Berries are easier to grow than vegetables, because they have fewer insect pests and you don’t have to plant them every year. And what a joy when abundant berries ripen and you can freeze them for winter eating or invite your friends over for a pickathon.
Blueberries are a major crop for us, and they’re just starting to turn blue now. After many years of fumbling around with netting to protect them from birds, Betsy and our son Alex built a 10-foot-high roofed cage for them out of wood and chicken wire, as shown below. They need no spraying; we just spread pine needles at their base once a year, because blueberries, unlike most plants, like an acid soil.
Robert Frost, who once lived here in Amherst, has a wonderful poem called “Blueberries.” It’s a dialogue between two country folk, and one says, “It must be on charcoal they fatten their fruit. I taste in them sometimes the flavor of soot.”
Last year was our best year ever for blueberries, perhaps because we got abundant spring rain. We froze many pint containers and are still eating the berries. Betsy puts a quarter cup of frozen berries on her oatmeal every morning. The warm oatmeal thaws them and they don’t lose their color or get mushy.
I have a simple recipe for blueberry jam, in which I puree 4 cups of berries in a blender with a quarter cup honey. I bring it to a boil in a saucepan, and stir for one minute while it’s boiling. Meanwhile, I sprinkle 2 envelopes (2 tablespoons) of unflavored gelatin in a quarter cup of orange juice and let it stand a minute. I add it to the blueberry mixture and heat, stirring, for about 3 minutes. I let it stand for 5 minutes before pouring it into jars, and cool before refrigerating.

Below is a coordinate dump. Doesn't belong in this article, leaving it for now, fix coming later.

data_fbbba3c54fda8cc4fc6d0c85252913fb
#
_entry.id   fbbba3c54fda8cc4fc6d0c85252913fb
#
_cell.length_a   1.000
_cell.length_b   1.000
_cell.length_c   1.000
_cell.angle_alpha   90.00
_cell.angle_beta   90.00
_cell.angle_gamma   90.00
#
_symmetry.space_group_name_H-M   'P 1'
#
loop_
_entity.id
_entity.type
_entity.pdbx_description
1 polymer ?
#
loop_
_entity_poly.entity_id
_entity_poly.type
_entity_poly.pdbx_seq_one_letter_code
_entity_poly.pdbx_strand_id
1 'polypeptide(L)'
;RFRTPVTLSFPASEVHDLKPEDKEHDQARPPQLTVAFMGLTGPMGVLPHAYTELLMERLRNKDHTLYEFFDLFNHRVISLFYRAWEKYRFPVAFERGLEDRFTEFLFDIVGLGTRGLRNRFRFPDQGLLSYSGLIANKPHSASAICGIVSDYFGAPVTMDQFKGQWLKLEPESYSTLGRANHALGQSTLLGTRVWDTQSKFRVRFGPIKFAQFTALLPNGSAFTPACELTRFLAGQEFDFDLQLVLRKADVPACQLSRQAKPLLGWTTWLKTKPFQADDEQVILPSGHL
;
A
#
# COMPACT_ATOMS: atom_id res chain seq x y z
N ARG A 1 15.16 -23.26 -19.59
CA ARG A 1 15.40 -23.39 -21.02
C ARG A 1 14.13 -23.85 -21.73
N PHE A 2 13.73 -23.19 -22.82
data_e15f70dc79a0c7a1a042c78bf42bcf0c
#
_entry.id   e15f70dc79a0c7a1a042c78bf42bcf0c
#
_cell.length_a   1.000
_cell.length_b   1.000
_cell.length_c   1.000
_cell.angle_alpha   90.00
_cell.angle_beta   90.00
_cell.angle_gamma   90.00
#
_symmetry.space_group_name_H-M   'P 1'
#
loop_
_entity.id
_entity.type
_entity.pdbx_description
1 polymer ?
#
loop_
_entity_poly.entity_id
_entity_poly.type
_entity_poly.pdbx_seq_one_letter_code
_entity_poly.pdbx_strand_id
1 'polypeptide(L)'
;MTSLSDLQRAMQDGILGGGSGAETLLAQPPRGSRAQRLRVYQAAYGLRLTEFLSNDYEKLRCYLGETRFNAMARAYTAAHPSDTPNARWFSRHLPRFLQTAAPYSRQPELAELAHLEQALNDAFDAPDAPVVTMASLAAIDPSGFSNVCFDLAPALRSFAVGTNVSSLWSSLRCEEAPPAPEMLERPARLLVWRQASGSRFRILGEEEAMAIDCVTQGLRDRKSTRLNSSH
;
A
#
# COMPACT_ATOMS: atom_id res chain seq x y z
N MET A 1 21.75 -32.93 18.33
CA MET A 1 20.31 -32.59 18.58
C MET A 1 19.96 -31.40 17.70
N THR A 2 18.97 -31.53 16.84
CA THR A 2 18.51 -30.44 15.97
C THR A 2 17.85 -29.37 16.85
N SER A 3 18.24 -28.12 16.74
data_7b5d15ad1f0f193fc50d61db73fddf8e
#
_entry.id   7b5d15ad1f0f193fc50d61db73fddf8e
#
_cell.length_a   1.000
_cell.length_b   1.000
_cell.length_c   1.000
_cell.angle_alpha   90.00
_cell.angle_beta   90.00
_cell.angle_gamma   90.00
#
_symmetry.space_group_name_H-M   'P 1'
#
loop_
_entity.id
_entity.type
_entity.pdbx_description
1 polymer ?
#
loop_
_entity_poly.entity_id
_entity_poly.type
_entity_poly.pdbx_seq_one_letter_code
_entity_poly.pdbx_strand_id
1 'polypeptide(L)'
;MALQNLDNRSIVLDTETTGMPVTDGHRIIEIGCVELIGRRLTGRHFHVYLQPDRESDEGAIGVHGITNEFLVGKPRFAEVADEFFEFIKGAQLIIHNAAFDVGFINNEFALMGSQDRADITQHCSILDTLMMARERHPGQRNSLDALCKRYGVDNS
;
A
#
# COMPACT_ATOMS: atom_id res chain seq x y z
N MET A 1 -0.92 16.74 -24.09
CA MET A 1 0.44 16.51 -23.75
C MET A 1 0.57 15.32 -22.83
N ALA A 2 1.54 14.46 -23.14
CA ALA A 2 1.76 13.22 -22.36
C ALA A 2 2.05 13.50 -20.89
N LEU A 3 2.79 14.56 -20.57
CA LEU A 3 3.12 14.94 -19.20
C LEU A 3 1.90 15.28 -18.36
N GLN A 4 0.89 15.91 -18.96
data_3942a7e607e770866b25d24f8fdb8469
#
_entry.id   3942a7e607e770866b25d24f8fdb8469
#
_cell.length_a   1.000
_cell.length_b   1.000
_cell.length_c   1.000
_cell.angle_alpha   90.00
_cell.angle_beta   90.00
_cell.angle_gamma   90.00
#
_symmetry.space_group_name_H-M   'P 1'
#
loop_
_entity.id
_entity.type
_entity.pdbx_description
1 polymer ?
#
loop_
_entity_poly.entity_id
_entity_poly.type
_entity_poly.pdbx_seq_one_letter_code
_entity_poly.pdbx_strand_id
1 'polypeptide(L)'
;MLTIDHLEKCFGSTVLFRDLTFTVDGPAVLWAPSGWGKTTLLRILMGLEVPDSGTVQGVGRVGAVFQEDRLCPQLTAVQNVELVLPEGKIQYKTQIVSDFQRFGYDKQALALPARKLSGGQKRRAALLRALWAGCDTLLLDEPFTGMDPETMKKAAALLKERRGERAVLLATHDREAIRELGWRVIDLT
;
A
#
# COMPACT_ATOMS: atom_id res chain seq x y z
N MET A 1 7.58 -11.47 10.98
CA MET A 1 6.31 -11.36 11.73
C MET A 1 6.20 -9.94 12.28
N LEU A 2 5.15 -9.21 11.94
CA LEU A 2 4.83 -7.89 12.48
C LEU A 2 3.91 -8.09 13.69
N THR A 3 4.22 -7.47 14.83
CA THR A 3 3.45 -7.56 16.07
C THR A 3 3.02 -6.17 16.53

Blueberries are high on most lists of foods that promote good health and long life. They contain many antioxidants, which neutralize “free radicals” that are linked to cancer and heart disease. They have only 80 calories per cup and are loaded with Vitamins C and K, plus manganese and fiber. Some believe they help ward off urinary tract infections (as cranberries do) and even improve memory.
Listen up, men! Blueberries are thought to promote prostate health.
There has to be a downside in something so wonderful, and there is. It’s called the spotted wing drosophila, a fruitfly that lays its eggs on blueberries and turns them to mush. It started invading the Northeast a year or so ago, and spraying is ineffective because it develops a tolerance quickly, and who wants to eat blueberries sprayed with chemicals?
Our strategy is to pick the blueberries shortly after they turn blue when we first detect fruitfly damage. This makes them a little less sweet, but seems to be the best course of action.
Tomorrow: raspberries, gooseberries and strawberries.